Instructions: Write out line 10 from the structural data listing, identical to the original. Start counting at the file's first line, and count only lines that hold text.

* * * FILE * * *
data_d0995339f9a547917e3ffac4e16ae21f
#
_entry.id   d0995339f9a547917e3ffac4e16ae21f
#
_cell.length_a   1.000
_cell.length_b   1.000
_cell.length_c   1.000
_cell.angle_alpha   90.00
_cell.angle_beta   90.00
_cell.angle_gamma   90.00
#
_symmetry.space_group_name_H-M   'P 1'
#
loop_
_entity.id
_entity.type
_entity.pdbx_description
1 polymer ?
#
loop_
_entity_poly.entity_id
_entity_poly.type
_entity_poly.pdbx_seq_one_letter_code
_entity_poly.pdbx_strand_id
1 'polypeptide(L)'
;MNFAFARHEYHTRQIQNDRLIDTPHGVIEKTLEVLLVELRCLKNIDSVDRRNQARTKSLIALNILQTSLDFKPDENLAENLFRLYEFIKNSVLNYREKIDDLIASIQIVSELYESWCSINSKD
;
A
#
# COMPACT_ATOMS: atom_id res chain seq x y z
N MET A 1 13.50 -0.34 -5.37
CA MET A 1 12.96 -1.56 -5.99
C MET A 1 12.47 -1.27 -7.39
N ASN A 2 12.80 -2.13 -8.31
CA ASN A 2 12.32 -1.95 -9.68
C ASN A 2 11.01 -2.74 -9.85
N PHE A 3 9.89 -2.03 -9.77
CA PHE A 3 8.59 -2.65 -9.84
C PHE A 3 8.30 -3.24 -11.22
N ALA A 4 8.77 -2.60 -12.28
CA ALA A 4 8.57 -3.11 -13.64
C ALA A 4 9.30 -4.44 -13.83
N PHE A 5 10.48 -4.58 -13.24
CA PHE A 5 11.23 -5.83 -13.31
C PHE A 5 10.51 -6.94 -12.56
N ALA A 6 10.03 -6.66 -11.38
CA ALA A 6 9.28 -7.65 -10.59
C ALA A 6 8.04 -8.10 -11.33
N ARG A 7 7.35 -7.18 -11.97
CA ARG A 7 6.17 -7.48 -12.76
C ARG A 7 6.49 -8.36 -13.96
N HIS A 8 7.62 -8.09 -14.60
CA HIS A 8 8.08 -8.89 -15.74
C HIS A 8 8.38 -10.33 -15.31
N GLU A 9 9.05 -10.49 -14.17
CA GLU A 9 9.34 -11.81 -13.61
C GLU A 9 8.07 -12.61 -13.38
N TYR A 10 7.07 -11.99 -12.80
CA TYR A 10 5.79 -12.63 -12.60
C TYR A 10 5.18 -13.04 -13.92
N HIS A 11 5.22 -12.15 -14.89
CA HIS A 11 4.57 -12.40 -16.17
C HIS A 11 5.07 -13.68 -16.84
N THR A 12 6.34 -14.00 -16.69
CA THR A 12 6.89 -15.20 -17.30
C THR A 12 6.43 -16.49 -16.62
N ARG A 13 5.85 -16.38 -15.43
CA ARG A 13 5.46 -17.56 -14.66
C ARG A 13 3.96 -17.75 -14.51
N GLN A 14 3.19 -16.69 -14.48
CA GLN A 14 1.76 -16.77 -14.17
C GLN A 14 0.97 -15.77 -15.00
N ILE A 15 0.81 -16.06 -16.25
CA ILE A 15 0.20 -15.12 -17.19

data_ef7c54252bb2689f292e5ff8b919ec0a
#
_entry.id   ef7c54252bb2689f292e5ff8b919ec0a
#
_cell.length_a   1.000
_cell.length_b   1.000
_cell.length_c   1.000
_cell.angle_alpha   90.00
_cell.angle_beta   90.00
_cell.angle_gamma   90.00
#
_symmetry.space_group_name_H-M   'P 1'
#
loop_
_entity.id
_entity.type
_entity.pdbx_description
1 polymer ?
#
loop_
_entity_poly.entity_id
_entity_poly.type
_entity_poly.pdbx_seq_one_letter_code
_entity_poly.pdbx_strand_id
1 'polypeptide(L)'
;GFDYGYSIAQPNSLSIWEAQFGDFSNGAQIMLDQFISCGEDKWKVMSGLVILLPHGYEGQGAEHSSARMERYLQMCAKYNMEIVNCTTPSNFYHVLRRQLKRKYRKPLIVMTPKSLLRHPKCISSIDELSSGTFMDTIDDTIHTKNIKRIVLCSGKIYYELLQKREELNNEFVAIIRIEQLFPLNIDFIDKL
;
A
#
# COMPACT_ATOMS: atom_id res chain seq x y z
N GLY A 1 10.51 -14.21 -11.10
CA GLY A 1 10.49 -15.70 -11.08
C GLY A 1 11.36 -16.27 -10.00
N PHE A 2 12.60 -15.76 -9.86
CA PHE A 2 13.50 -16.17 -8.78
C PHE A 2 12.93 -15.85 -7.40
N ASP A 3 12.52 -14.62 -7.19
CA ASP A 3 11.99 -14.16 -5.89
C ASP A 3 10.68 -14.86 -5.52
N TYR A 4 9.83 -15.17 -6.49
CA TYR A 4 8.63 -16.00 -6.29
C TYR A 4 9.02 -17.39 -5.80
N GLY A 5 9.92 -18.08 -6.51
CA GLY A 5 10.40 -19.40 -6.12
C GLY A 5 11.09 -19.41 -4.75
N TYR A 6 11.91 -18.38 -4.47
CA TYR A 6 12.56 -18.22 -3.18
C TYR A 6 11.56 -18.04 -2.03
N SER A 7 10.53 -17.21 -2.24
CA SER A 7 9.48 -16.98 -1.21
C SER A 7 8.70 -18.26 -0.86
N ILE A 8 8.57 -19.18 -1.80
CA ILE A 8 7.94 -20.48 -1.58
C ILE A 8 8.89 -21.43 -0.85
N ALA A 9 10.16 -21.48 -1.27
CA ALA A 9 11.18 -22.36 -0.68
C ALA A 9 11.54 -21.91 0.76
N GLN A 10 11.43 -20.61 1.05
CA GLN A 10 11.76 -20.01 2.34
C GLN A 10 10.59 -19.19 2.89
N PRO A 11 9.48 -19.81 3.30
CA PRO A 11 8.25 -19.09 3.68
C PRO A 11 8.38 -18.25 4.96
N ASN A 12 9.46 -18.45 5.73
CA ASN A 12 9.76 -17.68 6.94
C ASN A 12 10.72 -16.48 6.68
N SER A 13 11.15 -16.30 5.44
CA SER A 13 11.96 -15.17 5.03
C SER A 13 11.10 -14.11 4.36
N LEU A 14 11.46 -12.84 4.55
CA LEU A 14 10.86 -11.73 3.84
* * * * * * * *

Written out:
_cell.angle_gamma   90.00